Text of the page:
T5 lamps are fluorescent lamps that are 16mm (5/8") in diameter. These lamps are approximately 40% smaller than T8 lamps, and almost 60% smaller than T12 lamps.
T5 lamps are slightly shorter than T8 lamps for similar rated power. Therefore they cannot be used as replacements in large lamps. However, some luminaires can be made to accept either T5 or T8 lamps by changing the sockets and ballasts. Please refer to the Plug and Enhance Technology for the replacement of T8 lamps by T5 lamps.
"HO" stands for high output. T5 HO lamps deliver more light than standard T5 lamps and are available in higher wattages. HO lamps have the same diameter and length as standard T5 lamps. The following table compares characteristics of T5 and T5 HO lamps.
|Lamp type||Nominal length (inch)||Rated light output (lm)||Lamp efficacy (lm/W)|
|T5 HO 24W||22||2000||86|
|T5 HO 39W||34||3500||90|
|T5 HO 54W||46||5000||93|
|T5 HO 80W||58||7000||88|
The lamp size and optimal temperature of T5 lamps are different from that of T8 lamps, and both these factors affect luminaire performance. The optical control efficiency and flexibility of luminaires for T5 lamps is better because of the smaller diameter of the lamps. The higher optimal temperature of T5 lamps may allow T5 lamps to perform better in closed luminaires than open luminaires.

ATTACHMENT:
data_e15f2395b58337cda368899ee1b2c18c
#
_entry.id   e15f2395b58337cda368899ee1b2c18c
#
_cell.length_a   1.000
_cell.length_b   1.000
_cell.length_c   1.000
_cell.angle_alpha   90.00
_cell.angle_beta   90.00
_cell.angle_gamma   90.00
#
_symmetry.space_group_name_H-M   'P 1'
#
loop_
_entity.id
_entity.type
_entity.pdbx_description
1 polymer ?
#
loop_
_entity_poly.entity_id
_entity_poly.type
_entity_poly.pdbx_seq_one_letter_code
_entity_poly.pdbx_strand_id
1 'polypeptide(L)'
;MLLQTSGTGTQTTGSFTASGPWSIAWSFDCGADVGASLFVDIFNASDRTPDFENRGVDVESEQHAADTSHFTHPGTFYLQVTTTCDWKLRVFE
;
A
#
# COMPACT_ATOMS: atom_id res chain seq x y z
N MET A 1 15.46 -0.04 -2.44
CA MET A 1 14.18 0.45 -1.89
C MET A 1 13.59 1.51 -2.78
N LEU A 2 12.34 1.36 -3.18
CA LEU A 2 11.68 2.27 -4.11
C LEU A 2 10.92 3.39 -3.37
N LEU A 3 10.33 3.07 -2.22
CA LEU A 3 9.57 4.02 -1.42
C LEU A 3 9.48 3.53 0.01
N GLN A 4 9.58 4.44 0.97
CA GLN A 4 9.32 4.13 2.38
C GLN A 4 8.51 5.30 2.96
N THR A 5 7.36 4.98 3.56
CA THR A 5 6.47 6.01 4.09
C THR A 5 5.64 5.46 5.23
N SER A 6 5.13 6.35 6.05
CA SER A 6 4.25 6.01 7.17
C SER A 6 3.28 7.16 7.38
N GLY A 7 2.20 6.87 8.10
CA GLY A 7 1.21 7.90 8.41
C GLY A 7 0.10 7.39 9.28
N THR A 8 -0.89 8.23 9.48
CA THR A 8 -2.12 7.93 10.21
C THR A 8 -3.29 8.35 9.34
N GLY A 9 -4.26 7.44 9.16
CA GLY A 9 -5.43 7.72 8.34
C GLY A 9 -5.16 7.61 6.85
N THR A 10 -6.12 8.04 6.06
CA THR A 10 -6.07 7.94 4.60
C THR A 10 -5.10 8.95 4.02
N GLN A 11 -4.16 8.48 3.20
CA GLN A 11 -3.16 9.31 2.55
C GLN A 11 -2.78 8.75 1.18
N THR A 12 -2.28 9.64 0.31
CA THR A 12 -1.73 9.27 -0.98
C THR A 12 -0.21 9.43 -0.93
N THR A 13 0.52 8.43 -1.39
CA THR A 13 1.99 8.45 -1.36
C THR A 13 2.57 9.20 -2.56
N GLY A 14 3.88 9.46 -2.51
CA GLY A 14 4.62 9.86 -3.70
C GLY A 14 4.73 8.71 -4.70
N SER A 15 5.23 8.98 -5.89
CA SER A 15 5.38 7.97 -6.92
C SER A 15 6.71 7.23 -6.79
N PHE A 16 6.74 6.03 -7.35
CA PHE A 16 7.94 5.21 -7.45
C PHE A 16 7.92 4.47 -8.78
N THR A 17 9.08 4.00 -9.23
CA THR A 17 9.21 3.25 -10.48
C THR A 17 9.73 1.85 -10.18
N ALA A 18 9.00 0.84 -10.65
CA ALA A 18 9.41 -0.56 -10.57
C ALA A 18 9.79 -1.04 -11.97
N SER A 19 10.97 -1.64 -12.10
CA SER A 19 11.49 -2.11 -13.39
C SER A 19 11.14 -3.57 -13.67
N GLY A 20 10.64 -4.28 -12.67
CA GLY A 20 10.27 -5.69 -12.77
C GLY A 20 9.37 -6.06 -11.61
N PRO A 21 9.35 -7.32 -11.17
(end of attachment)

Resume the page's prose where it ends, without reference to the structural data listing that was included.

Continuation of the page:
T5 and T5 HO lamps produce maximum light output at 35oC, while the light output of T8 lamps is optimal at a temperature of 25oC. The figure below illustrates the variation of light output of T5 and T8 lamps at different operating temperatures. There are many factors might also influence the light output of T5 lamps. The difference in light output of T5 lamps between 25oC and 35oC is always smaller than that shown in the figure below by some research studies.
Electromagnetic ballasts employ copper coils and transformers to run a lamp. They are usually consists of a choke and a capacitor for power factor correction. Electronic ballast involves low-pass filter, rectifier, buffer capacitor and a high frequency oscillator. Electromagnetic ballasts cost less, but are less efficient than electronic ballast. Using electronic ballasts in fluorescent lamps can enhance significantly system efficiency as well as enhancing light output quality.
Since electronic ballasts work with higher frequency than electromagnetic ballasts, their flickering effect is minimized.
Rated lamp life of CFL ranges from 8,000 to 10,000 hours. Rated lamp life for other lamp technologies varies, from 1,000 hours for filament lamps to around 60,000 hours for induction lamps.
CFLs use about one-forth of the power of incandescent bulbs to give the same amount of light. Therefore the rated power input of CFLs is much lower than incandescent bulbs. Please refer to the table which shows the equivalent light output of CFLs compared with Incandescent bulbs.
Efficiency of a lamp is called luminous efficacy, which is defined by the luminous flux in lumen per unit lamp power. The table below compares the typical luminous efficacy and life expectancy of different colours of LEDs commonly available in the market with conventional lamps.
|Light sources||Luminous efficacy (lumen/W)||Life expectancy (hours)|
|White (colour blending)||30||50,000|
|T8 Fluorescent lamp||70||12,000|
|T5 fluorescent lamp||90||18,000|
|Integrated compact fluorescent lamp||55||6,000|
|Integrated Induction lamp||70||60,000|
LEDs have a wide range of applications because their robust and versatile characteristics. Here are some application examples of LEDs:
Building facades lighting
Areas with high lamp replacement (maintenance) cost
- Vehicle rear light, torches, table lights, decorative lamp etc.